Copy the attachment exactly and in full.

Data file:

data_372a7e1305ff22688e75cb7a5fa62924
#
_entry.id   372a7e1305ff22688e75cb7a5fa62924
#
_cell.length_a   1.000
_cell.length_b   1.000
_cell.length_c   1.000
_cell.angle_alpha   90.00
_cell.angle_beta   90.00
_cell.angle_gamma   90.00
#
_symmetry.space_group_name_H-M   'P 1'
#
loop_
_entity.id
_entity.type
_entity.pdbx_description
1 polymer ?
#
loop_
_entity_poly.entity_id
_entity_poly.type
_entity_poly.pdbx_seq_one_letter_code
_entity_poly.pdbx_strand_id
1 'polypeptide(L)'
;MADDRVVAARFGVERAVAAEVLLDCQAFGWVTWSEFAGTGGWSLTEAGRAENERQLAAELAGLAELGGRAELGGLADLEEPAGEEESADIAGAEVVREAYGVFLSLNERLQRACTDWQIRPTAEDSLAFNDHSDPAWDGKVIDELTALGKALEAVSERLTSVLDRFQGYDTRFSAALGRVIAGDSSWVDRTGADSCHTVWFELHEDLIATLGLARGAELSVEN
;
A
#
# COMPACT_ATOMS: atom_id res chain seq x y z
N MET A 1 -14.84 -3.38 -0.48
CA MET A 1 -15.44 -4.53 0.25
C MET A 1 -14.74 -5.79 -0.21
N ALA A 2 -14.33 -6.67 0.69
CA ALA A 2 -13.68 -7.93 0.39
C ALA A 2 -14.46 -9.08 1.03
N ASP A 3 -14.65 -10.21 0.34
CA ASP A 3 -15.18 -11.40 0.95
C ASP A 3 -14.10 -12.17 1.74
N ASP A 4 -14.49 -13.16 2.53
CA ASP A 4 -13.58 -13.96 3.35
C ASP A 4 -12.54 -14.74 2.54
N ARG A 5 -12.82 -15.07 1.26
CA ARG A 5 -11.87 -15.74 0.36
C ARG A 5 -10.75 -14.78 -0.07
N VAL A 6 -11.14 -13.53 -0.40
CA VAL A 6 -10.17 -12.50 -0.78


data_372a7e1305ff22688e75cb7a5fa62924
#
_entry.id   372a7e1305ff22688e75cb7a5fa62924
#
_cell.length_a   1.000
_cell.length_b   1.000
_cell.length_c   1.000
_cell.angle_alpha   90.00
_cell.angle_beta   90.00
_cell.angle_gamma   90.00
#
_symmetry.space_group_name_H-M   'P 1'
#
loop_
_entity.id
_entity.type
_entity.pdbx_description
1 polymer ?
#
loop_
_entity_poly.entity_id
_entity_poly.type
_entity_poly.pdbx_seq_one_letter_code
_entity_poly.pdbx_strand_id
1 'polypeptide(L)'
;MADDRVVAARFGVERAVAAEVLLDCQAFGWVTWSEFAGTGGWSLTEAGRAENERQLAAELAGLAELGGRAELGGLADLEEPAGEEESADIAGAEVVREAYGVFLSLNERLQRACTDWQIRPTAEDSLAFNDHSDPAWDGKVIDELTALGKALEAVSERLTSVLDRFQGYDTRFSAALGRVIAGDSSWVDRTGADSCHTVWFELHEDLIATLGLARGAELSVEN
;
A
#
# COMPACT_ATOMS: atom_id res chain seq x y z
N MET A 1 -14.84 -3.38 -0.48
CA MET A 1 -15.44 -4.53 0.25
C MET A 1 -14.74 -5.79 -0.21
N ALA A 2 -14.33 -6.67 0.69
CA ALA A 2 -13.68 -7.93 0.39
C ALA A 2 -14.46 -9.08 1.03
N ASP A 3 -14.65 -10.21 0.34
CA ASP A 3 -15.18 -11.40 0.95
C ASP A 3 -14.10 -12.17 1.74
N ASP A 4 -14.49 -13.16 2.53
CA ASP A 4 -13.58 -13.96 3.35
C ASP A 4 -12.54 -14.74 2.54
N ARG A 5 -12.82 -15.07 1.26
CA ARG A 5 -11.87 -15.74 0.36
C ARG A 5 -10.75 -14.78 -0.07
N VAL A 6 -11.14 -13.53 -0.40
CA VAL A 6 -10.17 -12.50 -0.78